Each year, before Gail and I embark on a long RV adventure, we try to take a short camping trip locally to test the equipment and our practices. We have checklists, but practicing them helps. This year we did not volunteer at a western park because of our month of travels in Europe, but we do plan to visit the midwest during the fall. Therefore, we took a two-night camping trip to southern Pennsylvania in early September.

We chose to camp in Pennsylvania rather than somewhere closer to home because we wanted some new and interesting place to hike during our stay. We chose Kings Gap State Park, just a little north of Gettysburg. There is no camping at Kings Gap itself so for our camp site, we selected the nearby Deer Run Camping Resort, and drove there on the afternoon of Thursday, September 6.

Al definitely needed retraining! Despite the checklist, he forgot to lower the landing gear on the Moving House!!! So when Gail pulled the truck away from the trailer and out of the hitch, the nose of the Moving House dropped onto the sides of the truck bed. This was NOT good. The damage to the truck will be costly to repair. Fortunately, the Moving House itself did not appear to be damaged, and, by extending the landing gear belatedly, Al was able to lift it off the truck bed. How did this happen? Because the site sloped, Al was focused on elevating one side of the Moving House to reduce the tilt rather than on the details of unhitching. Still we've done this many times in the past so it should not have happened. Needless to say, this burned a prominent memory in his head so it is unlikely to occur again.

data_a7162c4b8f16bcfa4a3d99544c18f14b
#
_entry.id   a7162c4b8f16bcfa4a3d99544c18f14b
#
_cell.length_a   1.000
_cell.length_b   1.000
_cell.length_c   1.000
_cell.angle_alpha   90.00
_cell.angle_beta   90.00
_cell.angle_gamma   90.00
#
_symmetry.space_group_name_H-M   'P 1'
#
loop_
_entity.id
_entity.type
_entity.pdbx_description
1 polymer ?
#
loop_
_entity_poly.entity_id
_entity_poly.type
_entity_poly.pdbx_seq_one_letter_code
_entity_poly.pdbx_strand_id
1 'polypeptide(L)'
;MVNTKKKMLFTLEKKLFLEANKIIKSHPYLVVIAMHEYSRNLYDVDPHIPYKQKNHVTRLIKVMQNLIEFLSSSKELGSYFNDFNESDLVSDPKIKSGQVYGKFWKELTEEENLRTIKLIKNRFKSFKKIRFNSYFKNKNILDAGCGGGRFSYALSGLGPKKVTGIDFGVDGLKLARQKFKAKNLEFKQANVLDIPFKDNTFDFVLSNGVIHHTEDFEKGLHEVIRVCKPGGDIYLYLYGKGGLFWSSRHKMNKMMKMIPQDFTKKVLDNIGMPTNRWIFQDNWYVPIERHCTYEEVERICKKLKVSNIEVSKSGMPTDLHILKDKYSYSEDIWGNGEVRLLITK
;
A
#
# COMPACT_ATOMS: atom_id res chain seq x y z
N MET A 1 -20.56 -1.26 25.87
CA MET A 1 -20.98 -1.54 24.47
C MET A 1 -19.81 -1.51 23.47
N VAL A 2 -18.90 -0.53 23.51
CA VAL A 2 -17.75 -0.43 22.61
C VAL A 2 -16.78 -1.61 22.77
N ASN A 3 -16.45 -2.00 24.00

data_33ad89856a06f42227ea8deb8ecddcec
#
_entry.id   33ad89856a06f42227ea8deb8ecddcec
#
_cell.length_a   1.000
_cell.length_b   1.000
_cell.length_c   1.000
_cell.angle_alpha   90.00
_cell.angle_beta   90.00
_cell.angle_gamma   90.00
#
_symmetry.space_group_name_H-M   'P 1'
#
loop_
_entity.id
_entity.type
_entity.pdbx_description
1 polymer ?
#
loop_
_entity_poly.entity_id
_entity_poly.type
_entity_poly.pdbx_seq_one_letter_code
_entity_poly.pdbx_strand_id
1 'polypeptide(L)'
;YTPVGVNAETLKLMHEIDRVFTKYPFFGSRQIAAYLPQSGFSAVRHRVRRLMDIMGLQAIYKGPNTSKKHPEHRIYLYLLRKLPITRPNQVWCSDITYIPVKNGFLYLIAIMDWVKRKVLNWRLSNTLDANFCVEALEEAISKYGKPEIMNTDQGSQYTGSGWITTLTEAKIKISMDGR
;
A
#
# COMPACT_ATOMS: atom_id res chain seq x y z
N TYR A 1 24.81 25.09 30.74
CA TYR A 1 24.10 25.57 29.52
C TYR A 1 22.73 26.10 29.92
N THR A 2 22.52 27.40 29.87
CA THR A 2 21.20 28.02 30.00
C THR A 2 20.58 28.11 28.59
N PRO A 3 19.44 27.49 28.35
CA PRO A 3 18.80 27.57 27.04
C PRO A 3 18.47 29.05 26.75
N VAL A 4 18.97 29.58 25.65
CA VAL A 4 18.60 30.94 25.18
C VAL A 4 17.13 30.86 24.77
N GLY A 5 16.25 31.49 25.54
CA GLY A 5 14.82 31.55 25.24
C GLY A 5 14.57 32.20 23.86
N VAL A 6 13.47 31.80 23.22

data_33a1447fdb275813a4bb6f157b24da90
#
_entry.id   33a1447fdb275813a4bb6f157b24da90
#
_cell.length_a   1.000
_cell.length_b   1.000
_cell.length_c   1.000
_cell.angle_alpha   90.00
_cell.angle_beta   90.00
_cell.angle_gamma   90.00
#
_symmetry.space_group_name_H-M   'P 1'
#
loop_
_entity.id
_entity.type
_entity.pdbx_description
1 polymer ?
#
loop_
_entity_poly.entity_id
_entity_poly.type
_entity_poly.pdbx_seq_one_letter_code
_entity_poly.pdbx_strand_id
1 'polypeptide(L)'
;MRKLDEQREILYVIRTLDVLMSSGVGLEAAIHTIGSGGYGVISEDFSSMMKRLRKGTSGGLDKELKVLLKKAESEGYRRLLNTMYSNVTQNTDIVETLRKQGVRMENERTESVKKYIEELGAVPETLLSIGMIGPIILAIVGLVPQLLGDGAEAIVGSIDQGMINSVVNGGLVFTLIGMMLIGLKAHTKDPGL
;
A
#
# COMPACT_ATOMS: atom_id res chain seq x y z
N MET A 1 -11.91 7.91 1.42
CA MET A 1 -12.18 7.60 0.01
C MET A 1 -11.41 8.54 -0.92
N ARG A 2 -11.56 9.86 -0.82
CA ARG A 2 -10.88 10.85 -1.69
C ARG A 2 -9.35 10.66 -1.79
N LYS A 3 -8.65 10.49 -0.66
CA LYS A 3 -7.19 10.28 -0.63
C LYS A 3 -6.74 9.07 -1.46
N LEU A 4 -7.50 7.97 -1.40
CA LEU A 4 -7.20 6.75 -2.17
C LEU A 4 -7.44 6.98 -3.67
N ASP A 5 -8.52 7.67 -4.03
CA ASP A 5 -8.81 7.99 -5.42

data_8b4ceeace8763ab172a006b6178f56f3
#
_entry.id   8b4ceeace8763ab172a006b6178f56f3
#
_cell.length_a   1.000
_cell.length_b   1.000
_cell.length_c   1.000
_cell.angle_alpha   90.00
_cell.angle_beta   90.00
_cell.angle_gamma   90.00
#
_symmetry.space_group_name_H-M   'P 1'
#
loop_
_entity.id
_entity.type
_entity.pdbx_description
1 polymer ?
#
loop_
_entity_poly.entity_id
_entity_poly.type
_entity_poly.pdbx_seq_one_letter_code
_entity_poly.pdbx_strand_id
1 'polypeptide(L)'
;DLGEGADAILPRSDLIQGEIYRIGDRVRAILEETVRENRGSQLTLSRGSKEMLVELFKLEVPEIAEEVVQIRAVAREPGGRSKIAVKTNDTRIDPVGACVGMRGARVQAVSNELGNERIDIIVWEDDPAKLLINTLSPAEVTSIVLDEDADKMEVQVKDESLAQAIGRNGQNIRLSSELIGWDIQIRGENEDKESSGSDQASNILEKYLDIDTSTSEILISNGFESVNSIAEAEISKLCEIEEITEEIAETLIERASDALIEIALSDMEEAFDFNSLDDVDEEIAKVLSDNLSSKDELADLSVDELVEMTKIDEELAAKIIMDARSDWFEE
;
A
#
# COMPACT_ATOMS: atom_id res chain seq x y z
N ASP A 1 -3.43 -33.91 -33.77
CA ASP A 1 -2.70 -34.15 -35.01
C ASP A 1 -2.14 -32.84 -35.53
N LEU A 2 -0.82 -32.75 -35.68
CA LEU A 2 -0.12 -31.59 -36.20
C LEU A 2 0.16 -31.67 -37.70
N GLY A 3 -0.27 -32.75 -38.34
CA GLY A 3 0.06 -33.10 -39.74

Another demonstration of Al’ s distracted state approaching this camping trip is that he forgot his camera at home. He always brings his camera everywhere, except this time. He got some photos with his cell phone, but it is not the same.

Although the Appalachian Trail passes within a hundred yards, Deer Run is typical of most commercial campgrounds with a focus on resort rather than camping. More than half the sites in the 1/10 by 1/4 mile camp ground are occupied permanently by people who buy a travel trailer, move it to the resort for electric, water, and sewer access, and then settle in for an inexpensive getaway cottage. Many build permanent structures, such as wooden decks, on their site. This place then is their location for weekend escapes and vacations. The resort provides a little store, a game room, playground, miniature golf, a tiny catch-and-release fish pond, a big swimming pool, weekend activities, and more. It holds the Guinness World Record for the Largest S’more, 267 pounds worth. Most of the permanent campers use golf carts to get around despite the small area of the campground.

Kings Gap runs up 650 feet from its entrance to an environmental education center at the top of the hill. It has three day use areas: a pine plantation near the entrance, a watershed area halfway up the hill, and the educational center at the top. There are trails between the different day use areas as well as a few loop trails, and one trail to a distant state park. Also near the entrance, there is some land owned by the Nature Conservancy, on which they have built seven vernal ponds to encourage preservation of signature amphibians and insects.